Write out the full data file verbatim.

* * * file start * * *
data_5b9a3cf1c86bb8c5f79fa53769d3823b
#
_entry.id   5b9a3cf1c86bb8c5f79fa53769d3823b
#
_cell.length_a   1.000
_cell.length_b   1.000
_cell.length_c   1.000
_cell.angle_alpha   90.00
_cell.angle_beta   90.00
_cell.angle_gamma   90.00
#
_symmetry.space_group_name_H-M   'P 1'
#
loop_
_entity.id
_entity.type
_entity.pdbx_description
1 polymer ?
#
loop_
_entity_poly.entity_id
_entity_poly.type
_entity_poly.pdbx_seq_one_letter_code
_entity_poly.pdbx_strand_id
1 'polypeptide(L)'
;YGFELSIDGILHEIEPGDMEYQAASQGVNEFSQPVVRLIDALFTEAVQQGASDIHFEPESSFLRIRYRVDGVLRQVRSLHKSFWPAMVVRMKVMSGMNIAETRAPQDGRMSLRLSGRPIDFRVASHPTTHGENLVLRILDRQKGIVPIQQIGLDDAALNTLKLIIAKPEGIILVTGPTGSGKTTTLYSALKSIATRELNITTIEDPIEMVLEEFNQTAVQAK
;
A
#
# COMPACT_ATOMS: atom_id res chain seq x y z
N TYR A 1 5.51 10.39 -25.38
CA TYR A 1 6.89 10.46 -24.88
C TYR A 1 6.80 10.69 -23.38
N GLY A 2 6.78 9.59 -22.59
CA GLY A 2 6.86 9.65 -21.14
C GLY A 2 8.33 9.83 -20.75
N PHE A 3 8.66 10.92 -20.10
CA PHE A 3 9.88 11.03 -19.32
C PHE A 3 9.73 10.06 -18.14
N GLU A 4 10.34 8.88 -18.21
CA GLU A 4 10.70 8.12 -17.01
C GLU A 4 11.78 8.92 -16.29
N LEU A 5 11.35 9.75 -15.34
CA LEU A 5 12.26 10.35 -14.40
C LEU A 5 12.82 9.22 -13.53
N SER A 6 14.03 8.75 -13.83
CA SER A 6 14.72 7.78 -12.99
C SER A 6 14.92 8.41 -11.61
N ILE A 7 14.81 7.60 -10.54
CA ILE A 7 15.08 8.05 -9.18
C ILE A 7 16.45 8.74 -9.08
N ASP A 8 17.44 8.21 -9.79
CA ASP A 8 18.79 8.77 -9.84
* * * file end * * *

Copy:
data_5b9a3cf1c86bb8c5f79fa53769d3823b
#
_entry.id   5b9a3cf1c86bb8c5f79fa53769d3823b
#
_cell.length_a   1.000
_cell.length_b   1.000
_cell.length_c   1.000
_cell.angle_alpha   90.00
_cell.angle_beta   90.00
_cell.angle_gamma   90.00
#
_symmetry.space_group_name_H-M   'P 1'
#
loop_
_entity.id
_entity.type
_entity.pdbx_description
1 polymer ?
#
loop_
_entity_poly.entity_id
_entity_poly.type
_entity_poly.pdbx_seq_one_letter_code
_entity_poly.pdbx_strand_id
1 'polypeptide(L)'
;YGFELSIDGILHEIEPGDMEYQAASQGVNEFSQPVVRLIDALFTEAVQQGASDIHFEPESSFLRIRYRVDGVLRQVRSLHKSFWPAMVVRMKVMSGMNIAETRAPQDGRMSLRLSGRPIDFRVASHPTTHGENLVLRILDRQKGIVPIQQIGLDDAALNTLKLIIAKPEGIILVTGPTGSGKTTTLYSALKSIATRELNITTIEDPIEMVLEEFNQTAVQAK
;
A
#
# COMPACT_ATOMS: atom_id res chain seq x y z
N TYR A 1 5.51 10.39 -25.38
CA TYR A 1 6.89 10.46 -24.88
C TYR A 1 6.80 10.69 -23.38
N GLY A 2 6.78 9.59 -22.59
CA GLY A 2 6.86 9.65 -21.14
C GLY A 2 8.33 9.83 -20.75
N PHE A 3 8.66 10.92 -20.10
CA PHE A 3 9.88 11.03 -19.32
C PHE A 3 9.73 10.06 -18.14
N GLU A 4 10.34 8.88 -18.21
CA GLU A 4 10.70 8.12 -17.01
C GLU A 4 11.78 8.92 -16.29
N LEU A 5 11.35 9.75 -15.34
CA LEU A 5 12.26 10.35 -14.40
C LEU A 5 12.82 9.22 -13.53
N SER A 6 14.03 8.75 -13.83
CA SER A 6 14.72 7.78 -12.99
C SER A 6 14.92 8.41 -11.61
N ILE A 7 14.81 7.60 -10.54
CA ILE A 7 15.08 8.05 -9.18
C ILE A 7 16.45 8.74 -9.08
N ASP A 8 17.44 8.21 -9.79
CA ASP A 8 18.79 8.77 -9.84